As Ms. A___ relates all this to me, she's shaking with laughter, and so is Ms. N___, who has joined us. TK looks up at the three of us and decides to laugh, too, though she doesn't know why. I laugh because my child is so good that she can't imagine a time when the rules are supposed to be broken, but I'm also aware of the strangeness of this moment. Ms. A___ and Ms. N___ (who is Hispanic) are both women of color; both hear the Rosa Parks story through far different lenses than I do. More: someday, Mitike will hear the Rosa Parks story through one of those other lenses, too; someday, Mitike will ask me why our nation -- in its recent history -- would have allowed such racism to be inscribed in law; someday, Mitike will realize that, had she and I boarded that bus, I would have gotten to sit wherever I pleased, and she would have had to choose to sit in the back or to break the law as Ms. Parks and her fellow demonstrators did.

Outside the preschool door, TK and I race each other down the long hallway to the door. At the door, I say, "TK, you know that story about Rosa Parks, the lady on the bus?"

She nods sagely and says, "The lady who wouldn't get up!"

"That's right," I tell her. "She was trying to change a rule that wasn't fair. Some people made a rule that she and other people like her could only sit in the back of the bus, but everyone else could sit where they wanted to." I am not brave enough to talk about skin color. TK hasn't started categorizing people like that yet (the researchers say that kicks in around age 4 or 5); I am "light brown" or "coffee with lots of milk" and she is "dark brown" or "chocolate".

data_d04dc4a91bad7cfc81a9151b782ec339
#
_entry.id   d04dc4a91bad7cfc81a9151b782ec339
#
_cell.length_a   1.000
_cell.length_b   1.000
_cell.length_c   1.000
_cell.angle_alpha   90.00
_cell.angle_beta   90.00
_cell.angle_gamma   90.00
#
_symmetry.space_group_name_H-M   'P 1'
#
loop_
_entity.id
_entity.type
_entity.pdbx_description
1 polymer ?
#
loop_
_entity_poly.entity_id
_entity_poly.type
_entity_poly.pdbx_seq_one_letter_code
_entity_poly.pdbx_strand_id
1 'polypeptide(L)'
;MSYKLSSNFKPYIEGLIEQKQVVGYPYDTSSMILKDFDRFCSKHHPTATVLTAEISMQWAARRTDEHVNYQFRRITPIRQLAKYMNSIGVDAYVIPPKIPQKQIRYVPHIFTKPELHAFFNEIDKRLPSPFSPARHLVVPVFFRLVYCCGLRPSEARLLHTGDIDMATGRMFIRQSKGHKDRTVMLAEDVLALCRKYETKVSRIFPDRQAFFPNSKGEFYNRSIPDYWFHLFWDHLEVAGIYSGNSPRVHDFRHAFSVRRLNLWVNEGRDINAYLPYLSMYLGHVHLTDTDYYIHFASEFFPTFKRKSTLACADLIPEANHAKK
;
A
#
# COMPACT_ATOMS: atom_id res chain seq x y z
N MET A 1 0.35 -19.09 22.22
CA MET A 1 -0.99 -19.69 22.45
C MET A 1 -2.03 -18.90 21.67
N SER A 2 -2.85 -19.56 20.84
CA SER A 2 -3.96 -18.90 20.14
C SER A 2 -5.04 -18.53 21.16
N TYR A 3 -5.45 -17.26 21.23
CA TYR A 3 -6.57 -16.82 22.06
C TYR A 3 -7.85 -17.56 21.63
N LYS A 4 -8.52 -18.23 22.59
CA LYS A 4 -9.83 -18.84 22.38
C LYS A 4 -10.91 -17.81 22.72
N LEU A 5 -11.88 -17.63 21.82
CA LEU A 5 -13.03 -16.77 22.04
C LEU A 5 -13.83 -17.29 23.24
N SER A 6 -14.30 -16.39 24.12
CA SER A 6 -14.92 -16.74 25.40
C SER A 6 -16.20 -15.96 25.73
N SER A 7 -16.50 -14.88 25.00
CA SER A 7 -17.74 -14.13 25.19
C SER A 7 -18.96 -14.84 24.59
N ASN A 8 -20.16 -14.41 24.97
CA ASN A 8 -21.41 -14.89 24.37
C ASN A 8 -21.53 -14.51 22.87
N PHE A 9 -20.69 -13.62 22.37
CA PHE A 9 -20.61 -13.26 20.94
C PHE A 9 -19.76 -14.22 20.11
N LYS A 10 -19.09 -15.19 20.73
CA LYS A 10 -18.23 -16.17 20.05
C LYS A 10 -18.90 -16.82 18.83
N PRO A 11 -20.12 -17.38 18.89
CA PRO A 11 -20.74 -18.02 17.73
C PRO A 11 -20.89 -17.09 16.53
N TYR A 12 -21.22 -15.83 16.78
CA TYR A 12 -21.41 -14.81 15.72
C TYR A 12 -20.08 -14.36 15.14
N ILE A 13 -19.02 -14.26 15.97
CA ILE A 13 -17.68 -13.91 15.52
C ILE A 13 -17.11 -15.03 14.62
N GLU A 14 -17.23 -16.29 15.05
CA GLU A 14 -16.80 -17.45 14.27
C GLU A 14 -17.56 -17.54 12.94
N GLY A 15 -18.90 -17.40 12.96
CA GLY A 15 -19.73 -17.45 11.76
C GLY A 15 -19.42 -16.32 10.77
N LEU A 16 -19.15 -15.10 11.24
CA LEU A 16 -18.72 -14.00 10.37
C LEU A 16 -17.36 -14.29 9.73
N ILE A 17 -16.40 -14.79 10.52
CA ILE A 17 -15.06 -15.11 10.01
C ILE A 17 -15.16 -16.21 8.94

But TK gets it. "It was good she wouldn't get up."

"She wanted to change that unfair rule, so all of us can sit wherever we want to on the bus." Someday, I'll talk about bathrooms and restaurants, cafe stools, schools and universities. Someday, I'll tell her about a man who dreamt of people being judged by the content of their character and not by the color of their skin. Someday, I'll tell her about promissory notes and freedom ringing. Today, we'll just talk about bus seats.


I look down at her, so small beside me in her purple coat and her purple stocking cap. She holds my hand and gazes down to the stream that flows beneath the bridge we are walking across. I watch her for a moment, and then answer, "Yes, sweetie?"

"Mommy, at the store, can we please buy yogurt and make it purple and pour in maple seri-up?"